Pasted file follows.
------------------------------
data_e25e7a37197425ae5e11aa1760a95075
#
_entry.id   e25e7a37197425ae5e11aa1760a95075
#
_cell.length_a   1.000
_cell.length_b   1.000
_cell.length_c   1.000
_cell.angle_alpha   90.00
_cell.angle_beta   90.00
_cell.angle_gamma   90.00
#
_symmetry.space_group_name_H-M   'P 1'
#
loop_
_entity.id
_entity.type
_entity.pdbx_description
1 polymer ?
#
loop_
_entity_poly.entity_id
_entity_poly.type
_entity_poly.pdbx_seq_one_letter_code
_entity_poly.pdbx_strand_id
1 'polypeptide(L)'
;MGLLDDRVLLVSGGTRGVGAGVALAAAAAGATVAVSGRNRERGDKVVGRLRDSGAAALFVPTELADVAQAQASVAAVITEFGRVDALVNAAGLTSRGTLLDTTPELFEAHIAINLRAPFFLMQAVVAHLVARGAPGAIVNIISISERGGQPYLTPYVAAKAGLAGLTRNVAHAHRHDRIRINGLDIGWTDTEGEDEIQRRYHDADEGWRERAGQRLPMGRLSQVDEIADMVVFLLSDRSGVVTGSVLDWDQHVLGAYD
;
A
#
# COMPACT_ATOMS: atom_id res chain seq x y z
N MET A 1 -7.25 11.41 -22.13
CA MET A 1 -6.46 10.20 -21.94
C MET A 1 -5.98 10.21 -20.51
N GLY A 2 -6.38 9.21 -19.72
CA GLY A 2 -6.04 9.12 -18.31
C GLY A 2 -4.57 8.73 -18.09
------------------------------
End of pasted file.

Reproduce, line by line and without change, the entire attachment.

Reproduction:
data_e25e7a37197425ae5e11aa1760a95075
#
_entry.id   e25e7a37197425ae5e11aa1760a95075
#
_cell.length_a   1.000
_cell.length_b   1.000
_cell.length_c   1.000
_cell.angle_alpha   90.00
_cell.angle_beta   90.00
_cell.angle_gamma   90.00
#
_symmetry.space_group_name_H-M   'P 1'
#
loop_
_entity.id
_entity.type
_entity.pdbx_description
1 polymer ?
#
loop_
_entity_poly.entity_id
_entity_poly.type
_entity_poly.pdbx_seq_one_letter_code
_entity_poly.pdbx_strand_id
1 'polypeptide(L)'
;MGLLDDRVLLVSGGTRGVGAGVALAAAAAGATVAVSGRNRERGDKVVGRLRDSGAAALFVPTELADVAQAQASVAAVITEFGRVDALVNAAGLTSRGTLLDTTPELFEAHIAINLRAPFFLMQAVVAHLVARGAPGAIVNIISISERGGQPYLTPYVAAKAGLAGLTRNVAHAHRHDRIRINGLDIGWTDTEGEDEIQRRYHDADEGWRERAGQRLPMGRLSQVDEIADMVVFLLSDRSGVVTGSVLDWDQHVLGAYD
;
A
#
# COMPACT_ATOMS: atom_id res chain seq x y z
N MET A 1 -7.25 11.41 -22.13
CA MET A 1 -6.46 10.20 -21.94
C MET A 1 -5.98 10.21 -20.51
N GLY A 2 -6.38 9.21 -19.72
CA GLY A 2 -6.04 9.12 -18.31
C GLY A 2 -4.57 8.73 -18.09